Do you have a question for me? “Ask Martin” questions are chosen from inquiries submitted by members. So join now and you’ll also get access to a wealth of other training information.
Question: I am working on a collegiate strength training staff and, among other sports, I am responsible for the strength training for throwers. I am wondering if you have any input on how to balance strength training with the different phases of throws training. For example, if there is a phase of throwing heavy implements, what would be best to do in the weight room at that time? -Coach Nicholas
I think the biggest plague affecting training is the cookie-cutter approach to it used many coaches in all sports. Individuals are different. Sports are different. And there are different training methods to choose from. An optimal training program comes not just from tailoring a template to individual- and sport-specific needs, but from also starting with the right template in the first place.
That is my periodization manifesto. So I read with interest last week as an article explained there is actually only one type of periodization:
“We have 97% genetic concordance with Gorillas, 98%+ with Chimps, and 99%+ with every other human on the planet. Humans respond to training in almost identical ways qualitatively, but differ only in quantity of response.”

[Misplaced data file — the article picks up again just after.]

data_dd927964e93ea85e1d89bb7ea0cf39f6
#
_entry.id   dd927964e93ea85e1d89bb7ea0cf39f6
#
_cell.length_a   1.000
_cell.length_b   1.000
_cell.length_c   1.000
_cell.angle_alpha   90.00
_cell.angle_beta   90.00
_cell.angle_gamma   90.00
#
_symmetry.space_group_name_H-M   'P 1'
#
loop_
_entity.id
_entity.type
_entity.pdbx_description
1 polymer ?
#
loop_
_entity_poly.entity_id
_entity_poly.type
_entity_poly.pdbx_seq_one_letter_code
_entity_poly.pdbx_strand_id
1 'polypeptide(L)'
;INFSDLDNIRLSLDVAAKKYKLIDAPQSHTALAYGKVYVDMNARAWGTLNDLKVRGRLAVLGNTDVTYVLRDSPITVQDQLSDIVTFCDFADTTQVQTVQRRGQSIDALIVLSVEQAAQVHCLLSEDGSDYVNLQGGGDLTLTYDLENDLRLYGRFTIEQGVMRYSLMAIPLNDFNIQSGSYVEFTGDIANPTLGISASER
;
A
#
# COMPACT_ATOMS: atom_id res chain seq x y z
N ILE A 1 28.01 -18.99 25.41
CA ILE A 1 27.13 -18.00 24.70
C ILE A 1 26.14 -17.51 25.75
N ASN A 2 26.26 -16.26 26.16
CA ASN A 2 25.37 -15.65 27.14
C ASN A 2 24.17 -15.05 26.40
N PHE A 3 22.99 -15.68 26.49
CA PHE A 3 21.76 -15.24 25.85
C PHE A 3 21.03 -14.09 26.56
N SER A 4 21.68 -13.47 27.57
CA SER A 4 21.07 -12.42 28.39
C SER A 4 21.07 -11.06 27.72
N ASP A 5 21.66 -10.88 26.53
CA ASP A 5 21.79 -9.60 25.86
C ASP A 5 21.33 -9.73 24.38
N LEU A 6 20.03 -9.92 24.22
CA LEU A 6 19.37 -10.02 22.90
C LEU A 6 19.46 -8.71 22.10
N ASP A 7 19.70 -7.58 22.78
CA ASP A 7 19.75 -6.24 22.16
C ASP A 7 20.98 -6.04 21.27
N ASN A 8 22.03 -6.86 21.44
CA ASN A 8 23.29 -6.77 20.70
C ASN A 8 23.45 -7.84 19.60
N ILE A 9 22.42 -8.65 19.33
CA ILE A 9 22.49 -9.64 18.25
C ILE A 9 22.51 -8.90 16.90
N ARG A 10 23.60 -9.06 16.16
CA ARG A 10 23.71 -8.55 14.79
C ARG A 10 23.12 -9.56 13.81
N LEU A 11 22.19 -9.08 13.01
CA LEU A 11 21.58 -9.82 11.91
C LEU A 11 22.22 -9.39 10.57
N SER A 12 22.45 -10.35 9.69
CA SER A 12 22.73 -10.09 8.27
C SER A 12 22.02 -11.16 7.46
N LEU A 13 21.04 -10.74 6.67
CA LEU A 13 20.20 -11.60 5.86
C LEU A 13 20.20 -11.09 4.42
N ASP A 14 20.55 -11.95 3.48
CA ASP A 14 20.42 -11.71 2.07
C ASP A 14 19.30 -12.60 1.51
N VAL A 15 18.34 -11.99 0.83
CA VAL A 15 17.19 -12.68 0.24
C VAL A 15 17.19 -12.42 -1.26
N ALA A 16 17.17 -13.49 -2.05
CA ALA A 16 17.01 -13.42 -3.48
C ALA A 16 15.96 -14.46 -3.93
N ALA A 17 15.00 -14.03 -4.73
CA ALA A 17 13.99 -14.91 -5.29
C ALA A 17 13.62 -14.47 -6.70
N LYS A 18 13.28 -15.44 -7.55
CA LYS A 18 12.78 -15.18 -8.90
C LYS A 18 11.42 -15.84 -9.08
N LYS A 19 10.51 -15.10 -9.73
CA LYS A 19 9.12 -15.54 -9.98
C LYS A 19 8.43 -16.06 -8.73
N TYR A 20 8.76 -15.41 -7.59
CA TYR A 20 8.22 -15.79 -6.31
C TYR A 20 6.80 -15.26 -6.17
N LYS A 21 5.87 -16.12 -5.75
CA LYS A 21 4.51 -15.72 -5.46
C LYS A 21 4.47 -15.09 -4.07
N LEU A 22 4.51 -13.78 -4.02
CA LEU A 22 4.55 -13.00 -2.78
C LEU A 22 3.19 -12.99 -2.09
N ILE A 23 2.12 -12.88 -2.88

-Dr. Mike Israetel in “5 Questions with Dr. Mike Israetel” on Juggernaut Training Systems
Israetel’s ultimate point in the article is a bit more nuanced and semantic; he concludes that what we think of as different types of periodization are merely variants of the same and the current debates just concern the specifics of implementation. In other words, we are all cooking Thanksgiving dinner and we only disagree about portion size, how much salt to use, or which dishes might be included. But whether we bake a turkey or ham, we we are all making Thanksgiving dinner. Israetel clearly does not advocate a one-size-fits-all approach, but I have heard this same argument used before to defend that approach.
On the one hand I don’t really care how we lump approaches together as that does not really affect what we do. But on the other hand it affects how we talk training and therefore it is an important topic. Framing the issue this way glosses over the specifics, but the specifics should be front and center as there is no meaningful training without them. In fact, the specifics of training are in the definition of periodization itself:
Periodization is the timing, sequence and interaction of the training stimuli to allow optimum adaptive response in pursuit of specific competitive goals.
-Vern Gambetta in “What is Periodization?”
In the grand scheme of things the changes may be small. Human beings are indeed more similar than different. But those differences are still huge. I am not a biologist, but if a 1% change in genetic correspondence means the difference between a human and a chimp, then the variance within humans, even if smaller, is significant and needs to be taken into account in training. Those differences can make or break an athlete’s program. The difference between using classical block periodization or complex periodization for a sprinter can affect performance and injury rates. The difference each period’s length can mean the difference between an extremely effective program and a waste of time. And the balance of specificity is crucial. These types of specifics matter whether you consider it all one type of periodization or not.